Feb 19, 2021

How Motive can help amplify your 2021 tax return

Teaming up your RRSP and TFSA this tax season could also see even more tax- free growth on your savings, which means reaching your savings goals more quickly.

It’s RRSP season! As the March 1 deadline to contribute to RRSPs approaches, Canadians are inundated with advice — both solicited and unsolicited — about whether they’re better off saving in an RRSP or a TFSA. Not to mention, the economic uncertainty from the COVID-19 pandemic might make this discussion all the more difficult.


But what if it’s not a one-or-the-other choice? Teaming up your RRSP and TFSA this tax season could also see even more tax-free growth on your savings, which means reaching your savings goals more quickly.


Let’s take a look at how that would work!



The advantages of RRSPs


RRSPs are a savings tool with some distinct advantages over and above the percentage of gains you receive. Most notably, the money you put into your RRSP are tax-exempt, meaning money that would otherwise be part of your overall taxable income is no longer counted towards your taxes. That’s why contributing to an RRSP leads to a reduction in the taxes you may owe — and possibly a better tax return.


Typically, RRSPs are dedicated towards longer-term savings, such as retirement. The money that you withdraw from your RRSP is part of your taxable income, which is why it’s a better strategy to leave your RRSP for a long-term goal. In the case of retirement, your annual income will most likely be lower than while you were working, so adding your RRSP withdrawals to your income after you retire won’t result in the same level of taxation as when your overall income was higher.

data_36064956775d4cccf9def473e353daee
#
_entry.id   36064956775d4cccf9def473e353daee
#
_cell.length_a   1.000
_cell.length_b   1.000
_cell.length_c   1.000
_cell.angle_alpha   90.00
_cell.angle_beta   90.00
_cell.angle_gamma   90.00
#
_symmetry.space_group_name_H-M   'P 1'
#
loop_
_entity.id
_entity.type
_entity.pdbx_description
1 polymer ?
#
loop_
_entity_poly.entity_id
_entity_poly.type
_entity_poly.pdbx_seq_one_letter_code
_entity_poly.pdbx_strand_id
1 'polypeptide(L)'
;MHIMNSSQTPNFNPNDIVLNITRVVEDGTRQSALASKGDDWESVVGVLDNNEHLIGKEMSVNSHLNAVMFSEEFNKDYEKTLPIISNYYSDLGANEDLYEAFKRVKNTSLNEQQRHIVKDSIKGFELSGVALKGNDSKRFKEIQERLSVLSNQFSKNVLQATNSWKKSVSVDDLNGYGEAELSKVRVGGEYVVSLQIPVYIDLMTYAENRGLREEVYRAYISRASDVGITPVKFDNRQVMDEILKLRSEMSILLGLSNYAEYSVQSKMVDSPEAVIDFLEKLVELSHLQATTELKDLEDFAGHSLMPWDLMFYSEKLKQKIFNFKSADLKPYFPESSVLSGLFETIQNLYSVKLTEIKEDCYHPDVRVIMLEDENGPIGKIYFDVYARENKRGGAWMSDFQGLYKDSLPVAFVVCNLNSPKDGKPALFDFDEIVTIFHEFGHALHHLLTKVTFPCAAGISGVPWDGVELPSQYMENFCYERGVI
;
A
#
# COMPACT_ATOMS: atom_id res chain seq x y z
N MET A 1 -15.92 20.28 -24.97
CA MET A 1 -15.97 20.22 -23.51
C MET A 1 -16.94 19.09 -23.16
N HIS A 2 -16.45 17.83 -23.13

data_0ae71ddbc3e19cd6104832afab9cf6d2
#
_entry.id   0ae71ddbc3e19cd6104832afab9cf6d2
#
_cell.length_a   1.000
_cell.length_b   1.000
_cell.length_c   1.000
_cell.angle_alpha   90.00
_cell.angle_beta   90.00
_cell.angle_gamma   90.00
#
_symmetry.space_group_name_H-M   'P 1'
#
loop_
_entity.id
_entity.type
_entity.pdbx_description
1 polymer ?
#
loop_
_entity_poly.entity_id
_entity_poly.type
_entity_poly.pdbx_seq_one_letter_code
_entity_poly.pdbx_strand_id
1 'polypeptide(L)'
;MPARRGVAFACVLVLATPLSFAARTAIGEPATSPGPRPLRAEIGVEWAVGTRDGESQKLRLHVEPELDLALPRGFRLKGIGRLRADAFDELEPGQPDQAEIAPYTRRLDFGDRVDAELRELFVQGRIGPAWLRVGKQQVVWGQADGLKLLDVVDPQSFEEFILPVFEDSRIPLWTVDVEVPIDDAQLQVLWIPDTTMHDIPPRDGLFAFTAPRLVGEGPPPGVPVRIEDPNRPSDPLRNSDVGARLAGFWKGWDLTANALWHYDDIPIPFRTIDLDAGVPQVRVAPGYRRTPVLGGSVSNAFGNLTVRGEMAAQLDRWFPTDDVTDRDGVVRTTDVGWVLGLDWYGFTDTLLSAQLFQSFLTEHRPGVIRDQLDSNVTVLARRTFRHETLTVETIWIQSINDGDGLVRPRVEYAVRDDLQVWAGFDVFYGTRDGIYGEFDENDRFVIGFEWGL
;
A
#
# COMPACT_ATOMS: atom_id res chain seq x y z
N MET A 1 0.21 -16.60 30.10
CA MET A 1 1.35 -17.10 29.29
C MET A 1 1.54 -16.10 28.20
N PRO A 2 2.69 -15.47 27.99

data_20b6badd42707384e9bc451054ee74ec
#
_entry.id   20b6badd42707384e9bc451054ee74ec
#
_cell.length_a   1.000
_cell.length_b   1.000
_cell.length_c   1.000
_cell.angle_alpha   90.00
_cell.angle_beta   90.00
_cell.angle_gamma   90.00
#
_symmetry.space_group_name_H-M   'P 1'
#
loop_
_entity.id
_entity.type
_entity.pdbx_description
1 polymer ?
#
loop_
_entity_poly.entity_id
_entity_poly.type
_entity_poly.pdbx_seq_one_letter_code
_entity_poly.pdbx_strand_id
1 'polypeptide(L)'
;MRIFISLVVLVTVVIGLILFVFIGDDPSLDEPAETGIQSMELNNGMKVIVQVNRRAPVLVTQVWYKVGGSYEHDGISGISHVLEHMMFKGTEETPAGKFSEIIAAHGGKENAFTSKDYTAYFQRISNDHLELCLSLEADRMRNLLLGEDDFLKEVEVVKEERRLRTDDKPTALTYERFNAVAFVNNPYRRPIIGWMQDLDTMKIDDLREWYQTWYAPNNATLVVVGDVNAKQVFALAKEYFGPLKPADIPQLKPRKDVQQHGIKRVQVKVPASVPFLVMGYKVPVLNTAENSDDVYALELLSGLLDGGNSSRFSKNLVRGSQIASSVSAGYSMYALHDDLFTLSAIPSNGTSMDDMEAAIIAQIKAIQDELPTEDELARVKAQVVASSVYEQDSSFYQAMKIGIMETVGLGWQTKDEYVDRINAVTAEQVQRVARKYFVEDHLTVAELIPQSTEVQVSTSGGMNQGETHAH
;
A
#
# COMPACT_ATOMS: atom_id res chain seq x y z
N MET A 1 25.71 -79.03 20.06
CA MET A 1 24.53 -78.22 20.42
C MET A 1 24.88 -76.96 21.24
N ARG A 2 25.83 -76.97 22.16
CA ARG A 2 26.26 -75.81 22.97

The advantages of TFSAs


The magic of TFSAs is that any money you gain on your savings is tax-exempt. Taxes are calculated the opposite way to how RRSPs calculate taxes, where the money you contribute is still part of your overall taxable income, but any money you take out (including interest) remains tax-free, so long as you don’t exceed your annual contribution limit. That’s why a TFSA is normally recommended when you’ve maxed out on your RRSP.


TFSAs should typically be considered when you have shorter-term goals. Unlike RRSPs, there usually aren’t any tax penalties for withdrawing from your TFSA, making them ideal if you’re not quite ready to lock your savings in. TFSAs might also be better if your income is lower because the tax deferral benefit of an RRSP might be small or negligible due to your tax bracket.


Amplifying your tax return


Adding extra funds to your RRSP before the March 1 deadline is a surefire way to see a better outcome on your taxes. But after you receive that welcome return, how best can it be used to reach your savings goals?


Depositing your return into a TFSA is one way to see that return amplified. The return you receive is already post-tax income, so placing it in a TFSA gives you even more tax-free gains. It’s like a one-two punch for your finances — suddenly, your savings goals seem a lot closer!


How are you making sure you get the most from your tax return? What savings goals will your return help you work towards? Like us on Facebook and follow us on Twitter to keep this conversation rolling.